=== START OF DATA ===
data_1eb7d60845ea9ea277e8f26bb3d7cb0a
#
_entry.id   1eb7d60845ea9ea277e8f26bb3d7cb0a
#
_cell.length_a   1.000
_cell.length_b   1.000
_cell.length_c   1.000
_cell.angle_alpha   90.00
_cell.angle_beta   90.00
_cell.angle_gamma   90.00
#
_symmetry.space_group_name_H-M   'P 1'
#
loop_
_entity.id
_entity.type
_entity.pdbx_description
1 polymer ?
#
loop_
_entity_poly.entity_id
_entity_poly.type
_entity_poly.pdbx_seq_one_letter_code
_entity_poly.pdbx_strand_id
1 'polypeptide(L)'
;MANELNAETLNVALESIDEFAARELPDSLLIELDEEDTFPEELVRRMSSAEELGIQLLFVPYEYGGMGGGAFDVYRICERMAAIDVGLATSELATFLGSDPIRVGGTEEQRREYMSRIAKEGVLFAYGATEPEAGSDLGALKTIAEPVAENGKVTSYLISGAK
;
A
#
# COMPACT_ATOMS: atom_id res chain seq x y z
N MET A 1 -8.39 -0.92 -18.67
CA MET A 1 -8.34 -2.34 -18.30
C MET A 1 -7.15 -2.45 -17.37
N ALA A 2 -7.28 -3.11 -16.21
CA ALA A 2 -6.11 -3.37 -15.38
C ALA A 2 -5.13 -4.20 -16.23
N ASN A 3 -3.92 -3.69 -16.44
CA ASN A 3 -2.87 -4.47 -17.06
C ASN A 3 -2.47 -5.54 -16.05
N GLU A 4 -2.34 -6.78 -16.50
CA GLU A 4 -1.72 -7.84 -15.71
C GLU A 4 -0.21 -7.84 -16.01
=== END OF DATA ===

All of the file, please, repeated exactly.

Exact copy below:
data_1eb7d60845ea9ea277e8f26bb3d7cb0a
#
_entry.id   1eb7d60845ea9ea277e8f26bb3d7cb0a
#
_cell.length_a   1.000
_cell.length_b   1.000
_cell.length_c   1.000
_cell.angle_alpha   90.00
_cell.angle_beta   90.00
_cell.angle_gamma   90.00
#
_symmetry.space_group_name_H-M   'P 1'
#
loop_
_entity.id
_entity.type
_entity.pdbx_description
1 polymer ?
#
loop_
_entity_poly.entity_id
_entity_poly.type
_entity_poly.pdbx_seq_one_letter_code
_entity_poly.pdbx_strand_id
1 'polypeptide(L)'
;MANELNAETLNVALESIDEFAARELPDSLLIELDEEDTFPEELVRRMSSAEELGIQLLFVPYEYGGMGGGAFDVYRICERMAAIDVGLATSELATFLGSDPIRVGGTEEQRREYMSRIAKEGVLFAYGATEPEAGSDLGALKTIAEPVAENGKVTSYLISGAK
;
A
#
# COMPACT_ATOMS: atom_id res chain seq x y z
N MET A 1 -8.39 -0.92 -18.67
CA MET A 1 -8.34 -2.34 -18.30
C MET A 1 -7.15 -2.45 -17.37
N ALA A 2 -7.28 -3.11 -16.21
CA ALA A 2 -6.11 -3.37 -15.38
C ALA A 2 -5.13 -4.20 -16.23
N ASN A 3 -3.92 -3.69 -16.44
CA ASN A 3 -2.87 -4.47 -17.06
C ASN A 3 -2.47 -5.54 -16.05
N GLU A 4 -2.34 -6.78 -16.50
CA GLU A 4 -1.72 -7.84 -15.71
C GLU A 4 -0.21 -7.84 -16.01